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Williamson’s game plan was an extremely quizzical one, one that saw him take off his best bowler in Boult, right at the moment India looked set to be decimated for under 100. It was a move that cost him and his side heavily come the final outcome with the lower middle-order having no trouble to take on New Zealand’s first change pacers, smashing the ball to all parts of the ground as the ball came on sweetly to the bat.
A partnership that was going from strength to strength, reviving India’s innings, helping them reach 116 came to an unfortunate end with a complete breakdown in communication seeing New Zealand get a run-out. It didn’t help in the overall scheme of things though for them with India continuing to steady the ship, upping the ante after the initial objective was achieved with ease.
Boult came back right before the final power play but it was a move taken too late by the New Zealand captain. The Indians who were just looking to add as many runs to their total from there on, threw their bat in everything, seeing the ball cross the short square boundaries of just 50m with relative ease, peppering the boundaries in the closing stages to put on 252.
Coming out to bat, New Zealand knew they would have to be extremely cautious in their early approach against Shami and Bhuvneshwar if they were to win the second match of their series. Unfortunately for them, Munro and Nicholls decided to play out T20 style innings, going after everything in an extremely questionable move, helping India pick up three wickets within the first power play and give the visitors exactly the start they had fathomed.
However, with Kane Williamson holding fort from one end, New Zealand found themselves maintain their footing in the encounter. He had started off extremely tentatively, failing to connect the ball as he usually does, mistiming a bunch of shots in the initial part of his innings but once in his grove, he started working the ball around, creaming it for the occasional boundary as well to shift the momentum in New Zealand’s favour.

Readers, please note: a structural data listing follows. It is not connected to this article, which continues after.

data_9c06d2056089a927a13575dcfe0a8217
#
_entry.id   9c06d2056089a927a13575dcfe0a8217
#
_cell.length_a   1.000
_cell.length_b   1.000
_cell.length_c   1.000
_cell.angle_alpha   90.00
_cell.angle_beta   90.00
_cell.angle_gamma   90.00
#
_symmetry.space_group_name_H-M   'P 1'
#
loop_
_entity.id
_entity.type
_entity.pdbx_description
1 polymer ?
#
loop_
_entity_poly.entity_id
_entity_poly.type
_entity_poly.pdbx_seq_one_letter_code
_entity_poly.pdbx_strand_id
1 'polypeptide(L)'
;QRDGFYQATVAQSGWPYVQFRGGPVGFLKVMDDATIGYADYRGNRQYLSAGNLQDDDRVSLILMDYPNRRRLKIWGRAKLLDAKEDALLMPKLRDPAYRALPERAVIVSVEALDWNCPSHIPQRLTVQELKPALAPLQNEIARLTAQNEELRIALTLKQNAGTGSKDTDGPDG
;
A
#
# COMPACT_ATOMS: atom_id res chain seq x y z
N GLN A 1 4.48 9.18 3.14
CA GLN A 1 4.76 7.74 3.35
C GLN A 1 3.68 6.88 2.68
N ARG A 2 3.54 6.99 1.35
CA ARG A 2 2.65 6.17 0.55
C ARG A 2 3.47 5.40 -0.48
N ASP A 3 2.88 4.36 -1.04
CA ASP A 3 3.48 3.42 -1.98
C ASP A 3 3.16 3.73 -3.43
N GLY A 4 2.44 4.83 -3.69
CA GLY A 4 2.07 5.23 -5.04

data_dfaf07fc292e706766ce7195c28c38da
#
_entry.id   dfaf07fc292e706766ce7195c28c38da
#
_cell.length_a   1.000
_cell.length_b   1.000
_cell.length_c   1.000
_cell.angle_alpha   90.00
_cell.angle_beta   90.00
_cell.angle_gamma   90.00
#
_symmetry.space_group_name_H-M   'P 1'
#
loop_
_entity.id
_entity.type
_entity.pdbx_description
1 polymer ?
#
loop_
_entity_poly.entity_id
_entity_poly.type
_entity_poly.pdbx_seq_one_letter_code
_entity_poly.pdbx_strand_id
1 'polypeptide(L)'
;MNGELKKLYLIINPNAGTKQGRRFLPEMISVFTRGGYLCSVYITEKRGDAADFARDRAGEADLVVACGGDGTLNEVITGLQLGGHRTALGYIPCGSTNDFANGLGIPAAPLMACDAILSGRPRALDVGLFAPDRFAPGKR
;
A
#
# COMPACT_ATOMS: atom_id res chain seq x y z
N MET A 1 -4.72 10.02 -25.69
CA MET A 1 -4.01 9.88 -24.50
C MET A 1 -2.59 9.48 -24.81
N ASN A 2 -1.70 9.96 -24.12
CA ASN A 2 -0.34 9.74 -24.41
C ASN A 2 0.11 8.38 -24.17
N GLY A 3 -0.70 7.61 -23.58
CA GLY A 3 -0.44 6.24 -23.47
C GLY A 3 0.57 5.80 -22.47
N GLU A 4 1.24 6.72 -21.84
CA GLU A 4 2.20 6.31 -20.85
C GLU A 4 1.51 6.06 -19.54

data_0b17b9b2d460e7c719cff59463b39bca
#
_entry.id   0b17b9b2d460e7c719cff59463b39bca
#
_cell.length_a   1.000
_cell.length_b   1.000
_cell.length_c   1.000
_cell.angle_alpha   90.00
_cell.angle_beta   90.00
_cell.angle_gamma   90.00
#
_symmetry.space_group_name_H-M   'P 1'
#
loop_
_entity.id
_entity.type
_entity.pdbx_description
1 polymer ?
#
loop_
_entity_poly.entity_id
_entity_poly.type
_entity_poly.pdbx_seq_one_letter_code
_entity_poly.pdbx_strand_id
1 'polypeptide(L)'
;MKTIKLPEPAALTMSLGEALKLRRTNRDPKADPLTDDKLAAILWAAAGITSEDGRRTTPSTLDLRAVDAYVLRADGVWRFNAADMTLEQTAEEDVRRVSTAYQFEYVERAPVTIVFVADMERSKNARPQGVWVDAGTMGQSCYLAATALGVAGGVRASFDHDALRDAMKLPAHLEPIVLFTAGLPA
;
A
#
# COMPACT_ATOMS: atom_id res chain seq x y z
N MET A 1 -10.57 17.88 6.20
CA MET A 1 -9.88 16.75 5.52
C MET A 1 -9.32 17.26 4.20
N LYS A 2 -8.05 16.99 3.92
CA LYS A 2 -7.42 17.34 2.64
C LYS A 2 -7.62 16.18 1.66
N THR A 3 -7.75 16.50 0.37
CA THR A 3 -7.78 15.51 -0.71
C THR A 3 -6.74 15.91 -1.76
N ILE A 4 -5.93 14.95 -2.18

The 10-20 over period was one that New Zealand won comfortably, surprisingly showing more application when it came to facing the spinners. They were assured, not taking any unwanted risks, putting on a stand that looked to be underway to a second win on the bounce before everything fell apart for them to see them lose their final 7 wickets for just 112 runs.
Williamson’s departure helped trigger for India’s a massive collapse in New Zealand’s following batsman after the well set in Williamson got out to a shot that was unwarranted at that particular stage. He failed to connect it as he would have liked to, failing to get the elevation needed to find out the fielder and depart for 39.
From there on it was all India, as they kept peppering New Zealand with some absolute jaffers as things started unravelling for the hosts. It was yet another unsavoury and derogatory attempt at chasing down what should have been a comfortable target, one that was emphasised by the silly run out towards the end, bringing down the curtains on any chance New Zealand had of winning the match.